Location: katrina country
161 posts, read 377,572 times
Reputation: 129
well my little sister was born in springfield..
and lets see... i remember all the snow.
other than that i dont remember that much- i was about 16 or so.
also i have a wonderful aunt and uncle that lives in fredericksburg to.
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Old 02-02-2008, 10:04 AM
 
2,506 posts, read 7,755,794 times
Reputation: 828
Quote:
Originally Posted by f1000 View Post
I've been to many parts of the country extensively except the midwest (only been to Chicago). However, I plan to fulfill my curiosity about Ohio by visiting either Cleveland or Cincinatti (which one?) in the near future.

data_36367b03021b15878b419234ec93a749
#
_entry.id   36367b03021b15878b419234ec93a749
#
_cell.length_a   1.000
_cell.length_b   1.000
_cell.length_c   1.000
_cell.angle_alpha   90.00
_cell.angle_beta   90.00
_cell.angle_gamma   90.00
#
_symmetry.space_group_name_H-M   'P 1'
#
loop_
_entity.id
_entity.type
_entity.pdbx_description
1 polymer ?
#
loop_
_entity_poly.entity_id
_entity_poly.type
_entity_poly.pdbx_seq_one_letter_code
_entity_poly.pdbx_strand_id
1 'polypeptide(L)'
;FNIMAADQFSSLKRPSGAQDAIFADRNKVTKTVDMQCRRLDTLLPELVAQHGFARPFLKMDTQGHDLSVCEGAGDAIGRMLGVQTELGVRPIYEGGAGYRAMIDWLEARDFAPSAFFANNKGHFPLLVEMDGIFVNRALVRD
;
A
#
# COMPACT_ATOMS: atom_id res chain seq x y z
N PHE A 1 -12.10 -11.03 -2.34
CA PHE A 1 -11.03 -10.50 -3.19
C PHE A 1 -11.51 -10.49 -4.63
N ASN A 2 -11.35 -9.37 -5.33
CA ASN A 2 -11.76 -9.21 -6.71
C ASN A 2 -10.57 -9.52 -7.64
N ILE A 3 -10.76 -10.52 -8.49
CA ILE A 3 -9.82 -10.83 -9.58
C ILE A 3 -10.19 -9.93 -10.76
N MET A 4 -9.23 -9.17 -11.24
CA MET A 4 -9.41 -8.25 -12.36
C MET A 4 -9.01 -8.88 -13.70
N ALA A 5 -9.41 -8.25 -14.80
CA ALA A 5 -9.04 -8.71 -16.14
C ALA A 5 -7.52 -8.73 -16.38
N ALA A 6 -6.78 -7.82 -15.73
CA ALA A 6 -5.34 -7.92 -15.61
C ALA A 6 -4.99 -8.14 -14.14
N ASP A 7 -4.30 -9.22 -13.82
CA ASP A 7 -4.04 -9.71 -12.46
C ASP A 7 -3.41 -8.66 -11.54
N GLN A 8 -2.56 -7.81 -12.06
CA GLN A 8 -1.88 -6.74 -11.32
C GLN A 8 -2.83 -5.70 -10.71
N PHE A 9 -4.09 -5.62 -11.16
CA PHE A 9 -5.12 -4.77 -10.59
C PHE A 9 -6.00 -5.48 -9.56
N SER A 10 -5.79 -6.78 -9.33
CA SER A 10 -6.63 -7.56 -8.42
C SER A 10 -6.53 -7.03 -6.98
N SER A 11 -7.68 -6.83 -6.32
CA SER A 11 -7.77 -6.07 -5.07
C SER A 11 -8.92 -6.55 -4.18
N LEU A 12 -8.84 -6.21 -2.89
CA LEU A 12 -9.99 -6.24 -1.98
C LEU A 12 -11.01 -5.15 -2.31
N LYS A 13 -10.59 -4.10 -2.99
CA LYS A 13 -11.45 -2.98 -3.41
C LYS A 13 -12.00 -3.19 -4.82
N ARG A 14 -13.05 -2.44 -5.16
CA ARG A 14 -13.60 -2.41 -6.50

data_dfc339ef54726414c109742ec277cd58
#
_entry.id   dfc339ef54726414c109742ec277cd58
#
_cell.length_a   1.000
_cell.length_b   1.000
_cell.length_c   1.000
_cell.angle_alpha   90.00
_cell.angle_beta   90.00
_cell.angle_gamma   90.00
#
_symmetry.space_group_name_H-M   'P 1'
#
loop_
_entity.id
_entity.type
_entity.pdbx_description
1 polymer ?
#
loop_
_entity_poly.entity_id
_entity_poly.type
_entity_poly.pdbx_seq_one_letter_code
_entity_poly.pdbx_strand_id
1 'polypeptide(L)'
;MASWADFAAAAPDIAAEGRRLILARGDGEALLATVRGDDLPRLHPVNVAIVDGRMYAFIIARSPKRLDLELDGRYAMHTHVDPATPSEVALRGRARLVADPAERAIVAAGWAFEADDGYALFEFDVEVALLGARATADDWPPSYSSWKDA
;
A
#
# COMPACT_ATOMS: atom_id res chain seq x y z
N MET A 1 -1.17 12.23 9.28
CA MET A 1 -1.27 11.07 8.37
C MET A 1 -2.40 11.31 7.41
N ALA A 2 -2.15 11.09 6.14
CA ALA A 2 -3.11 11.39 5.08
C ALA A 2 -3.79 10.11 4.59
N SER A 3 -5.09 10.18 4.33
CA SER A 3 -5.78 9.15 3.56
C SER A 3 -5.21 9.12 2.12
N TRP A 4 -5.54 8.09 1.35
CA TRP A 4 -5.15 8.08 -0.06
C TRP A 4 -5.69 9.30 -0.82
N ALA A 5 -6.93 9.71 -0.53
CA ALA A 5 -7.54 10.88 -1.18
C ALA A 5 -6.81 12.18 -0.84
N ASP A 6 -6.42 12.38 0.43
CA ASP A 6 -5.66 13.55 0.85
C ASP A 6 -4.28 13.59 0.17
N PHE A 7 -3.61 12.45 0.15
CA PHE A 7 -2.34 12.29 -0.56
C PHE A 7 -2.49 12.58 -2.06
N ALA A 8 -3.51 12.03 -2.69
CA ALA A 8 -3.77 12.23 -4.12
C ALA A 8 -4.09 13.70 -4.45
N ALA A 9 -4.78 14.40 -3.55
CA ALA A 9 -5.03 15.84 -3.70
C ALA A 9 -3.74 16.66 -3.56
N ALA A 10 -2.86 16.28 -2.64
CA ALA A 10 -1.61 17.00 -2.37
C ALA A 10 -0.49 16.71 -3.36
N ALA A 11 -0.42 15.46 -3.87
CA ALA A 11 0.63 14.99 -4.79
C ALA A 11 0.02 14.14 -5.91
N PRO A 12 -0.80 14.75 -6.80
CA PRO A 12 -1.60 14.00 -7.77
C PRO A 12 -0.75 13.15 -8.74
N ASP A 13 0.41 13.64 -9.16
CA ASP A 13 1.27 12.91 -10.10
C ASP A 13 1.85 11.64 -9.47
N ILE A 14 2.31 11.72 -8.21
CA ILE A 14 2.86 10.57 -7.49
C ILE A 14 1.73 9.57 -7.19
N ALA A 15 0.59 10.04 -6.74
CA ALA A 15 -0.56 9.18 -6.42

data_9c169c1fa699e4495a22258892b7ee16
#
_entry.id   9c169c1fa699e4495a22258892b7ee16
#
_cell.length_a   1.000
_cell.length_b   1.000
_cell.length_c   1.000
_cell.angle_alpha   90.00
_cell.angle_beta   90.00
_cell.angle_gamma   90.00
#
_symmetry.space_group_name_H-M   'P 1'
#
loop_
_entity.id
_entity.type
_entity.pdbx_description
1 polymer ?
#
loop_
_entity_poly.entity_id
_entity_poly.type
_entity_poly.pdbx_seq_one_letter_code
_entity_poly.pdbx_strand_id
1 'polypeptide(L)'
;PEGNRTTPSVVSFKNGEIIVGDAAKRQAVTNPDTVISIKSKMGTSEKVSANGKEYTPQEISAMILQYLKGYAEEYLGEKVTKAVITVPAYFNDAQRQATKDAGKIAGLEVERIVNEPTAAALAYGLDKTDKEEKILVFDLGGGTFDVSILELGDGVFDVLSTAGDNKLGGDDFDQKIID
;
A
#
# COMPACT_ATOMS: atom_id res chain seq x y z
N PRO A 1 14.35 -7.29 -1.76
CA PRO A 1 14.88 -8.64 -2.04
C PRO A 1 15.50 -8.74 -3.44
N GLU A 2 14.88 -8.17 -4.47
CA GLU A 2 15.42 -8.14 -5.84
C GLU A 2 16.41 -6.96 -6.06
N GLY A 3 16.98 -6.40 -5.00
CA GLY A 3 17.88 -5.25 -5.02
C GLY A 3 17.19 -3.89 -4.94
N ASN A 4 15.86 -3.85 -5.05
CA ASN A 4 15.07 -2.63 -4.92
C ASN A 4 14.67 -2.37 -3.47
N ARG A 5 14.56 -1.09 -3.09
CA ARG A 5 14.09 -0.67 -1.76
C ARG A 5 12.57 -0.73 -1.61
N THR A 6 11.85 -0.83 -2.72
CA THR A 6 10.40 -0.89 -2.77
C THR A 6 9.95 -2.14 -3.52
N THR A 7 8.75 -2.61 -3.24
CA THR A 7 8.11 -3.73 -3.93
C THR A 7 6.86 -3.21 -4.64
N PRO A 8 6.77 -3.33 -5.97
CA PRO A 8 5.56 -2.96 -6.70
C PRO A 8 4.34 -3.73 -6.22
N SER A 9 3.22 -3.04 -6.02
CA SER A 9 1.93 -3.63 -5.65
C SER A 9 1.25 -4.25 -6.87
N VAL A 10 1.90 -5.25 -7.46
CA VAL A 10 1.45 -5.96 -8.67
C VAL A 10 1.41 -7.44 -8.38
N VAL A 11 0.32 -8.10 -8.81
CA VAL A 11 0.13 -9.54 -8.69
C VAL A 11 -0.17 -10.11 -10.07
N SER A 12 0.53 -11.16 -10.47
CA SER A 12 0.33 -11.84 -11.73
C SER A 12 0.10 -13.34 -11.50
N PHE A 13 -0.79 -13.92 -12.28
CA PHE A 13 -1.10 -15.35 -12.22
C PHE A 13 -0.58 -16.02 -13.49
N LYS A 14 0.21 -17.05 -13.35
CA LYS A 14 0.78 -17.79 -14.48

The reason why is because Ohio is intriguing to me. There must be some things going on there, as it has a pretty decent sized population & it really is a pretty prominent though lowkey state. To me, I imagine it to be the true "All-American" state. I've read that lots of companies do product test runs in Ohio first to gauge its response nationally because Ohio's populace is the most like a cross-section of the nation as a whole. I live in Seattle & have lived in coastal California, I know what good scenery is like & I'm not expecting to see nice scenery in Ohio, it's more to see what life is like in Ohio.

But why does Jerry Springer always make references on his show, to his guests being from Ohio & he's not surprised? So what is special about Ohio. And which is the overall best city for a first time visitor to Ohio? (we like shopping, eating, nice views, & visiting nice suburban communities) (Does it help to mention that I love Atlanta & Dallas?)